Product design student Holly Grounds has replaced the many plastic sachets that accompany a pack of instant noodles with an edible, spice-infused wrapper that breaks down when cooked to season the broth.
The packaging consists of a flavourless biofilm, which is made from only a handful of readily-available ingredients including potato starch, glycerin and water.
Once it has been heat sealed, the film keeps the dry noodles from going stale. But as soon as it comes into contact with boiling water it dissolves in less than a minute.
With herbs and flavourings embedded into the packaging itself, the resulting liquid effectively acts as the sauce, while larger ingredients such as dried shrimp are stored loosely in the parcel before being released into the broth.
"The ingredients are blended and heated until the mixture is at the right thickness. At this point, I add the spices and flavourings before pouring it into a mould to set for 24 hours."
The resulting film is then wrapped around the dried noodle blocks, reimagined in a doughnut shape to allow them to cook more evenly and fit more neatly into a bowl.
For hygiene purposes, the individual parcels are stored in a wax-coated paper sleeve.
Grounds was motivated by the many long days and nights she spent studying, which were fuelled by packets of instant ramen often containing "more plastic than noodle".
She became hyperaware of the irony that a dish that was designed to be cooked and eaten in under ten minutes comes in packaging that takes upwards of eight decades to decompose.
Her dissolvable wrapper was conceived as an alternative to this mountain of single-use plastic, as well as to its bioplastic substitutes, which she says often fall short of their promises.
"While other bio-based alternatives to plastic claim to be compostable or biodegradable, from a consumer perspective it's not always that simple," Grounds told Dezeen.
"Many of the emerging bio-based films only break down in an industrial composter at 50 degrees Celcius, so they often end up in the wrong place without the consumer really knowing that they caused damage to the planet."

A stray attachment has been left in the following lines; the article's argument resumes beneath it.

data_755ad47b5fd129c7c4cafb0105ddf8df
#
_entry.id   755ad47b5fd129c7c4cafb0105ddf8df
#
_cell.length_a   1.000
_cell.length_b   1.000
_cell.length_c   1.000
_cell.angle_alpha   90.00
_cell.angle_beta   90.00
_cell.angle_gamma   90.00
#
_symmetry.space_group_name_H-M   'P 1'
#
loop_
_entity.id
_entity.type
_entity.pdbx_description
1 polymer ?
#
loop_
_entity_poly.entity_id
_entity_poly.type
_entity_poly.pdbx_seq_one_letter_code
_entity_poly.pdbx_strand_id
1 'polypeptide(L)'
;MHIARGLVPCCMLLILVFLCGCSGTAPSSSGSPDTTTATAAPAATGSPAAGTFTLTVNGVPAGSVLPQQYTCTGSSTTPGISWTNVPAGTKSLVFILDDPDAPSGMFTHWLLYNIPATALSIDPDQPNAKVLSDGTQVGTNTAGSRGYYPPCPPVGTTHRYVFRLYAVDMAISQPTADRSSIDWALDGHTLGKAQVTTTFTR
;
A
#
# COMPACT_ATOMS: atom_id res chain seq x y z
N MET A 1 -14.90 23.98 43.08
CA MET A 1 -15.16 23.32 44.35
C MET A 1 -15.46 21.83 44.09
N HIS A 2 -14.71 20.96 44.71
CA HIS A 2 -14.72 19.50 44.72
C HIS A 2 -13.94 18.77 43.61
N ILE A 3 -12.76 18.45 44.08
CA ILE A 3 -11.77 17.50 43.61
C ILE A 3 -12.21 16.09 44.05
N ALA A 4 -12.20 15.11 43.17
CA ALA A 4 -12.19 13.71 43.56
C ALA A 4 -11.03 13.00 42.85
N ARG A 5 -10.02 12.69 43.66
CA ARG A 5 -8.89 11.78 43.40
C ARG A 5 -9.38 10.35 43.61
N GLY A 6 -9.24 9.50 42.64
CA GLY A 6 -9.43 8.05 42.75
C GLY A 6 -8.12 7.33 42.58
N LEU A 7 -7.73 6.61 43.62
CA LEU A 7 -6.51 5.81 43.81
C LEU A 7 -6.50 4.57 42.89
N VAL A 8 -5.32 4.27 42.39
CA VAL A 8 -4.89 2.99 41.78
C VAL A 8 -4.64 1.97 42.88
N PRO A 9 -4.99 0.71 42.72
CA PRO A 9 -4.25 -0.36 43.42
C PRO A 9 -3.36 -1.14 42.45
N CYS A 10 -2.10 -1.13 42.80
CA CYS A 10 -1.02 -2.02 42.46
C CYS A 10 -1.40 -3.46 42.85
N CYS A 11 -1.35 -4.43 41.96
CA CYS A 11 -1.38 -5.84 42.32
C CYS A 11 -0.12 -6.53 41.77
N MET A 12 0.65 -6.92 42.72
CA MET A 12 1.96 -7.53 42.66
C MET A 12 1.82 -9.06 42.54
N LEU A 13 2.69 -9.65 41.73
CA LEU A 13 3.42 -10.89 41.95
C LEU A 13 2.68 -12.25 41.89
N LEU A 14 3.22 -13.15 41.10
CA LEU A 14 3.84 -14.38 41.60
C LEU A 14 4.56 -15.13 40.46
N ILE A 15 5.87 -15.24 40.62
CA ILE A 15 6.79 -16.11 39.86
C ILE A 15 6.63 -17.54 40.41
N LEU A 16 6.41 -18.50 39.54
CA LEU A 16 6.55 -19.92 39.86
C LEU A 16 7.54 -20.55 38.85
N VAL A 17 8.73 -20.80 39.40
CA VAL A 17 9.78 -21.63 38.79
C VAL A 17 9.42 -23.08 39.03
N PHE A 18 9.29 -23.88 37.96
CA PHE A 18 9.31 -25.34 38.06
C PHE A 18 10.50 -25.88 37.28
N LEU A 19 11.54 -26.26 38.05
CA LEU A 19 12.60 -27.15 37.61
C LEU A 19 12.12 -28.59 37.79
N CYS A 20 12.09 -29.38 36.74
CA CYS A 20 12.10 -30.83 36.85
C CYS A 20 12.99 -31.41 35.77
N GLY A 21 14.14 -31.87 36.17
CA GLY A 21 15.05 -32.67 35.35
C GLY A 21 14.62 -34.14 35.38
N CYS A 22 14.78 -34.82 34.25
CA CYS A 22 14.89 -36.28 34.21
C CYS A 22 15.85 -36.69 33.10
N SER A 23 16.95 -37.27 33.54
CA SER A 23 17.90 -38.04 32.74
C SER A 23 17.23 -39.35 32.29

In order to avoid this potential greenwashing, she created packaging that actually disappears before the eyes of the user and gives them peace of mind.
Grounds also conducted a speed-cooking test, to challenge the idea that plastic is always the more convenient option. She found that noodles wrapped in plastic took a full minute longer to prepare than ones packaged in her biofilm, due to the time-consuming process of opening and emptying individual flavour sachets.
"Convenience has become an inevitable part of everyday life but it often comes at a cost to the environment," she said.
"The issue is that the world is not only confronting a rapidly growing mountain of plastic but also an even greater mountain of apathy. That's why it was important to me to make the convenient choice the sustainable one. If the quick option for meals or snacks is eco-friendly, consumers can help the planet perhaps without even knowing."
Earlier this month, her Dissolvable Noodle Packaging was featured in the VDF x New Designers graduate show, which spotlighted 20 standout student projects from across the UK.
The project was selected from a pool of more than 3,000 participants, who were set to be featured in the annual exhibition before it was called off due to the ongoing pandemic.
With the global waste crisis mounting in landfills and spilling into our oceans, more and more designers are looking at innovative ways to package our everyday goods.
Reykjavík studio At10 has created a bioplastic casing for different meats, which is made from the animal's skin, while Polish designer Roza Janusz has grown edible food wrappers using bacteria and yeast.
Another packaging design that dissolves with use is the Soapack toiletry bottle by Central Saint Martins graduate Mi Zhou, which is itself made of soap.